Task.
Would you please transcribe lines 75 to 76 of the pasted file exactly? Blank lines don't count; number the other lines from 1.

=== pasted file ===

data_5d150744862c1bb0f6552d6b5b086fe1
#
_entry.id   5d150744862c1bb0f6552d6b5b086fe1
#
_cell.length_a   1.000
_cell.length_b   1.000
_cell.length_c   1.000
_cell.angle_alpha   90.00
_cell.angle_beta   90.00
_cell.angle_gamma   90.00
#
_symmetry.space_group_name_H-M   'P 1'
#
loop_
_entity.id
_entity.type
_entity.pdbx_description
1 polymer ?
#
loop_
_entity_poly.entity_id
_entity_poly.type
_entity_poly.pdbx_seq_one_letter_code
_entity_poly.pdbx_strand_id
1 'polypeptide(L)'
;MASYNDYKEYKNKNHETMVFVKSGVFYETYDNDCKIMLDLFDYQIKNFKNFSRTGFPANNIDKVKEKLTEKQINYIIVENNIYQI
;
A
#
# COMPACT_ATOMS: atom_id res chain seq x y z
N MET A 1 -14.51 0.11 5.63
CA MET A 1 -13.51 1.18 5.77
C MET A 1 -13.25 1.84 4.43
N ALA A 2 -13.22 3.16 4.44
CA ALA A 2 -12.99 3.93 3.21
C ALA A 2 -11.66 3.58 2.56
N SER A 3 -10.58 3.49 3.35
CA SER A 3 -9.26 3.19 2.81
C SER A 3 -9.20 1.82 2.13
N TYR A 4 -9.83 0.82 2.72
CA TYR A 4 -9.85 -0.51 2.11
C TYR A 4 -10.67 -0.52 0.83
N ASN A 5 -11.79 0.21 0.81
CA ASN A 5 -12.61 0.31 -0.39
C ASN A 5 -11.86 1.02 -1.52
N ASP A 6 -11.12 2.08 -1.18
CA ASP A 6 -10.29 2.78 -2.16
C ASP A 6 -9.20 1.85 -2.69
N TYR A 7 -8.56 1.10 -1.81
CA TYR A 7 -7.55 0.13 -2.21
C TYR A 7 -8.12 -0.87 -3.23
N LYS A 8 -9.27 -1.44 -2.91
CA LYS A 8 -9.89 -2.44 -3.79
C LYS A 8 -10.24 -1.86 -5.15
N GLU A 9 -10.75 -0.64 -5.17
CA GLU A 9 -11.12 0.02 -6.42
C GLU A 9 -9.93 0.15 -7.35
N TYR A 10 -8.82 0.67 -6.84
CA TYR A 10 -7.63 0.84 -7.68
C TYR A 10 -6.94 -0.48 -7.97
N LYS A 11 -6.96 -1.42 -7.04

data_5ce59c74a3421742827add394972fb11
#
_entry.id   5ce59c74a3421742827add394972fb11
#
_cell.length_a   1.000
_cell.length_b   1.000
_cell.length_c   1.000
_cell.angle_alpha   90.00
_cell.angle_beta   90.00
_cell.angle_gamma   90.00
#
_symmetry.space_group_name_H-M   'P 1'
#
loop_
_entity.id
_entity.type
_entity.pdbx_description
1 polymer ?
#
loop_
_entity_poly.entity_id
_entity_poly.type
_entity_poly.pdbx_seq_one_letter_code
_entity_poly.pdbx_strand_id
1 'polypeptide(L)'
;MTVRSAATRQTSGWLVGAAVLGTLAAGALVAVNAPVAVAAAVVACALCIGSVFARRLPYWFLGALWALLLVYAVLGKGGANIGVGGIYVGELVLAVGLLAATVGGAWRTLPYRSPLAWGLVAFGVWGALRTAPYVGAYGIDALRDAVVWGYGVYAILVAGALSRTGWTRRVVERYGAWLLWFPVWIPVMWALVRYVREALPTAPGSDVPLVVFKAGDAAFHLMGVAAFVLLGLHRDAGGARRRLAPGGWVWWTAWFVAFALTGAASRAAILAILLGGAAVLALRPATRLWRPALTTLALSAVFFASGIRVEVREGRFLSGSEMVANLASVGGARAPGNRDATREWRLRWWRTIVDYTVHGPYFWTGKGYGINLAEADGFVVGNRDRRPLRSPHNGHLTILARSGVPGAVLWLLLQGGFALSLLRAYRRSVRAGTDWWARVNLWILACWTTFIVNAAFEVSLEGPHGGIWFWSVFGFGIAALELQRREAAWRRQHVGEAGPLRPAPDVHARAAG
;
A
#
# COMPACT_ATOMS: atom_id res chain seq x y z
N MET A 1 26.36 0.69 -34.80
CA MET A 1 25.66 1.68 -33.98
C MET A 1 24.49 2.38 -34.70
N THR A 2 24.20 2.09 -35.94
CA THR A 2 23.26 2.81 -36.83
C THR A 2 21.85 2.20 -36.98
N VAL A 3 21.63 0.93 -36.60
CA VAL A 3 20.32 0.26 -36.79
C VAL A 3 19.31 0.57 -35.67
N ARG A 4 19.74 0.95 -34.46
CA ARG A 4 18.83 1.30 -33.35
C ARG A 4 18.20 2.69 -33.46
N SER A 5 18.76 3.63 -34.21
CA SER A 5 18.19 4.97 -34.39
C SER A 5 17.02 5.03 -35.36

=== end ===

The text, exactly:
loop_
_entity.id